As an example consider the following...

 ~ # { test_var=test ; }
 ~ # echo $test_var
 test
 ~ # ( test_var2=test2 )
 ~ # echo $test_var2

 ~ # 

Notice in the first example with '{}' the variable is still set even after the closing '}', whereas in the example with '()' the variable is not set outside the scope of the '()'.

Also note the '{}' and '()' syntax difference. The ";" delimiter is always required for code in '{}', but not for code in '()'.

0
6

(...) are used to run code in a sub-shell. Code used bewteen {...} won't be used in a sub-shell.

0

In addition to the other answers here, I'd like to expand on the main trade-offs between () and {}:

  • speed
  • code readability
  • thread pollution

Specific pros and cons with examples

The following 3 functions do almost exactly the same thing: they define a variable, and then clear it:

funct1(){ local myvar; myvar="boo"; }
  • Pro: very fast
  • Pro: does not overwrite global variables with the same name
  • Con: bug risk: other changes in this function (like cd mydirectory/) remain after function has finished
  • Con: readability: requires variables be initiated with local myvar myvar2 ...
  • Con: bug risk: forgetting to initiate with local can lead to overwriting global variables
funct2(){ myvar="boo"; unset myvar; }
  • Pro: very fast (about the same as funct1, possibly negligibly faster)
  • Con: bug risk: always overwrites global variables using same name
  • Con: bug risk: other changes in this function (like cd mydirectory/ remain after function has finished)
  • Con: readability: requires variables be unset with unset myvar myvar2 ...
  • Con: bug risk: forgetting to unset the variables can lead to global variables with unintended values
funct3()(myvar="boo")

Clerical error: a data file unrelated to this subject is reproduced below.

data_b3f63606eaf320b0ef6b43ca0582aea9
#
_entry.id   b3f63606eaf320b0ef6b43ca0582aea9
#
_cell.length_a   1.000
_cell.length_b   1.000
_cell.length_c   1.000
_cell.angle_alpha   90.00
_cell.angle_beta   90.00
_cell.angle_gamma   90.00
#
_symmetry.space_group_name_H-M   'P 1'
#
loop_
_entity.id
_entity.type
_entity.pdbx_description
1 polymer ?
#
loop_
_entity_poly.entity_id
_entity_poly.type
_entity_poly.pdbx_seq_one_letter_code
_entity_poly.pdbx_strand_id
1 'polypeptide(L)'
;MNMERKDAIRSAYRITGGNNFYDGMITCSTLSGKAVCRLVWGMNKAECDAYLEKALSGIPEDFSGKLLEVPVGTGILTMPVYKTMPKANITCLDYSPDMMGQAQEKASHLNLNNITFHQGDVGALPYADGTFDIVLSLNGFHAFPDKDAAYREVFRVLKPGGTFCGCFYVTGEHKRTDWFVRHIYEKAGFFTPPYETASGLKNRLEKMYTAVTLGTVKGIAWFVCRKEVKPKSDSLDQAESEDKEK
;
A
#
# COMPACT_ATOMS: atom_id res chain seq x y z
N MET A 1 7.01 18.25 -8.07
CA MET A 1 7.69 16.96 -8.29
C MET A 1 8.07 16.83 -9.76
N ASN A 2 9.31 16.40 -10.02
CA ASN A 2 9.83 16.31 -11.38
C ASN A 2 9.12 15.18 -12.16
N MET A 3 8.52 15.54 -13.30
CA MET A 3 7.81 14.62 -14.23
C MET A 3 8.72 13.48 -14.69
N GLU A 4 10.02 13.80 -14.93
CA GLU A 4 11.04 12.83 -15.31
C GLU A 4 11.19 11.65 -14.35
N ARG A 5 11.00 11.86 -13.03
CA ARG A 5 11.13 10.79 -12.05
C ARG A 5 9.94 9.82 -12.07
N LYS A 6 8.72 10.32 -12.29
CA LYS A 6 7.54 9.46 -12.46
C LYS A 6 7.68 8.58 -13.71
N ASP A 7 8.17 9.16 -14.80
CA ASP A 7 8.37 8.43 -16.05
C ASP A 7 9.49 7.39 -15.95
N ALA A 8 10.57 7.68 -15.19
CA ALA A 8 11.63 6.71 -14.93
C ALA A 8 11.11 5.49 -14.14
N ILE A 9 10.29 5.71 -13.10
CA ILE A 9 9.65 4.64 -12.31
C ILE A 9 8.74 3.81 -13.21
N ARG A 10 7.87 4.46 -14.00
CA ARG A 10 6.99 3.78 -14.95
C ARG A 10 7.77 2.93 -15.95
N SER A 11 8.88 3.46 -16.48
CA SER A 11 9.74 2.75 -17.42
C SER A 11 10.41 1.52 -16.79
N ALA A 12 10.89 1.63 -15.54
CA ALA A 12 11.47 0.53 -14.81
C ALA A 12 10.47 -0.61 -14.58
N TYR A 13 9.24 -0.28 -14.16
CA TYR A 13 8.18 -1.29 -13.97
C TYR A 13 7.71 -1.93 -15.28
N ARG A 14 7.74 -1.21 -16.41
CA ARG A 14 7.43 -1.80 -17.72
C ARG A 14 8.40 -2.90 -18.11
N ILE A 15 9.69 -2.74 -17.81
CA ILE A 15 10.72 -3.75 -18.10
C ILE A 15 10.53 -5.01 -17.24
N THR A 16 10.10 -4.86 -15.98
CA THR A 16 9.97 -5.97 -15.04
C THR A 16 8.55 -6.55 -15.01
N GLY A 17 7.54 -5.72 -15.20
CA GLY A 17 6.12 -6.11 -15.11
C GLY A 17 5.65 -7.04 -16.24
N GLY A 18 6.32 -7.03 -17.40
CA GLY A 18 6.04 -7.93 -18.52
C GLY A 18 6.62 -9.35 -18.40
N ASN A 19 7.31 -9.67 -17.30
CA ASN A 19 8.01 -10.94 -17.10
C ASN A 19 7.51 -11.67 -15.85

• Con: takes ~40 to 45 times as long to execute as funct1 or funct2
  • Pro: does not overwrite global variables with the same name
  • Pro: other changes in this function (like cd mydirectory/ are cleared after function has finished)
  • Pro: no explicit variable cleanup commands required
  • Pro: simple and less prone to bugs

Benchmark

You can use this script to compare those 3 functions. Each test runs each function 1000 times, and the test is run 5 times. The average time for each function is output afterward.

#!/bin/bash

funct1(){ local myvar; myvar="boo"; }
funct2(){ myvar="boo"; unset myvar; }
funct3()(myvar="boo")

typeset -A tests
tests=(
[funct1]=0
[funct2]=0
[funct3]=0
)

for n in {0..5}; do
  for f in funct1 funct2 funct3; do
    start=$(date +%s.%N)
    for i in {1..1000}; do $f; done
    dur=$(echo "$(date +%s.%N) - $start" | bc)
    tests[$f]="$(echo "$(printf "%.6f" "$dur") + ${tests[$f]}"|bc)"
  done
done

for i in $(printf "%s\n" "${!tests[@]}"|sort); do
    echo "$i average: $(printf "%.6f" "$(echo "${tests[$i]} / 5"|bc -l)")"
done

exit

Example output from running that script:

funct1 average: 0.014117
funct2 average: 0.012473
funct3 average: 0.558457